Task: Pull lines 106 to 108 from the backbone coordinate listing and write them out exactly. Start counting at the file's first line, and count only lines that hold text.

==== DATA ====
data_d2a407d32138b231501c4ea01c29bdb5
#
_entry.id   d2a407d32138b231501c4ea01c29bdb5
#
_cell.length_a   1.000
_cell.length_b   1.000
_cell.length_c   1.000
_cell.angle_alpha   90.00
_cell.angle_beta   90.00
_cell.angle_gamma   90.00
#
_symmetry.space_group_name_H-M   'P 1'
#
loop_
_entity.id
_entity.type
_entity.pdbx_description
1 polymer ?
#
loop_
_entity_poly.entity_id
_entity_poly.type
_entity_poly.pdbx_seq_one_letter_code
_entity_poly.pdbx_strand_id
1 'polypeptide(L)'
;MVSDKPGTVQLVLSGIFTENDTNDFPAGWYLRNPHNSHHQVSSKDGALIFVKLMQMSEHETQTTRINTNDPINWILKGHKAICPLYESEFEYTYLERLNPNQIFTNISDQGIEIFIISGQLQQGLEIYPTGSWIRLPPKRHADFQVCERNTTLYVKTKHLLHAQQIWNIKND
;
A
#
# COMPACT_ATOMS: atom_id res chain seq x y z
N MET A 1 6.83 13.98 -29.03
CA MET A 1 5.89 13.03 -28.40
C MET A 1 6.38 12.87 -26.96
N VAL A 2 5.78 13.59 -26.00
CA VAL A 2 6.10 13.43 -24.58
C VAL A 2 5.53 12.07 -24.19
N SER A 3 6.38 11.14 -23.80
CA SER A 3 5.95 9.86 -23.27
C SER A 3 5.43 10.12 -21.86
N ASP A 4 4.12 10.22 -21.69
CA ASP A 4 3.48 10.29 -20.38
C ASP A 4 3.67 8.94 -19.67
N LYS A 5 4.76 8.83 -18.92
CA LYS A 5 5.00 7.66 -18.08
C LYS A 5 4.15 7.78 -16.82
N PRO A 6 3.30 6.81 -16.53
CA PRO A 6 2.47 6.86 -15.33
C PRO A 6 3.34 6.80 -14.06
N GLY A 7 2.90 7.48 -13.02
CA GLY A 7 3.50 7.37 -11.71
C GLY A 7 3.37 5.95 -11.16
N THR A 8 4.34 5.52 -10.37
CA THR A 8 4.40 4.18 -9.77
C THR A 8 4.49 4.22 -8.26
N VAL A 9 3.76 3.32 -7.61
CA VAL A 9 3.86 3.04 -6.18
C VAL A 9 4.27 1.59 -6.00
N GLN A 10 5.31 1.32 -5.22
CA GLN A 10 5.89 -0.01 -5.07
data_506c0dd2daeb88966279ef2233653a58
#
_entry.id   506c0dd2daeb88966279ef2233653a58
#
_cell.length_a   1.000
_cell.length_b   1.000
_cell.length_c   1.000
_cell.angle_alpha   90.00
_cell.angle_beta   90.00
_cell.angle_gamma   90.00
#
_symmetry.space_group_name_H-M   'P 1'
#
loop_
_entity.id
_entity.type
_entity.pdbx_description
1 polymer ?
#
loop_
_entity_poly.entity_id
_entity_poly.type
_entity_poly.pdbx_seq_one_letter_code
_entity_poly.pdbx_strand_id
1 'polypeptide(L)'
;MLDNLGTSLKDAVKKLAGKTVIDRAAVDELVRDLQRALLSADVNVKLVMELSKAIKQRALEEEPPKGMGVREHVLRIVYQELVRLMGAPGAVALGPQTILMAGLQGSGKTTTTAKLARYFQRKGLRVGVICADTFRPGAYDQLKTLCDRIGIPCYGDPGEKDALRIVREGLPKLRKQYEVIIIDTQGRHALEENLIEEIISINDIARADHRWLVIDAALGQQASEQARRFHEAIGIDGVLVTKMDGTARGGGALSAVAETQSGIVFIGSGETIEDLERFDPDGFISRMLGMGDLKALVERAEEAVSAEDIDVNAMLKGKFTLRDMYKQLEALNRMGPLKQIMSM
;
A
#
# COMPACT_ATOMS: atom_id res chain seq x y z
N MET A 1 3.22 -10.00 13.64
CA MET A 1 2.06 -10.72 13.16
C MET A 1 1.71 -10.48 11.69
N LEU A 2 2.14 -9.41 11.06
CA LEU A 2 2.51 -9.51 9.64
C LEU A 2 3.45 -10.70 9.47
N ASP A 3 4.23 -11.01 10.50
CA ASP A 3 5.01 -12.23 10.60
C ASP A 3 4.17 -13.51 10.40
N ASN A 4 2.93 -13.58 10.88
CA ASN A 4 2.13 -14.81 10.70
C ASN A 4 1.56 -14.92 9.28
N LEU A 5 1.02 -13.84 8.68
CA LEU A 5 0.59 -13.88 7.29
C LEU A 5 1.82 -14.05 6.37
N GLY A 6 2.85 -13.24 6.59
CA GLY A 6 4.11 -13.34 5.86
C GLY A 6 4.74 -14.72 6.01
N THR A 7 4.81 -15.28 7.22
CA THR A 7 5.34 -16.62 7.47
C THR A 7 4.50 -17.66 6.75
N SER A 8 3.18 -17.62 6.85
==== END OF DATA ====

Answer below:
CA GLY A 6 4.11 -13.34 5.86
C GLY A 6 4.74 -14.72 6.01
N THR A 7 4.81 -15.28 7.22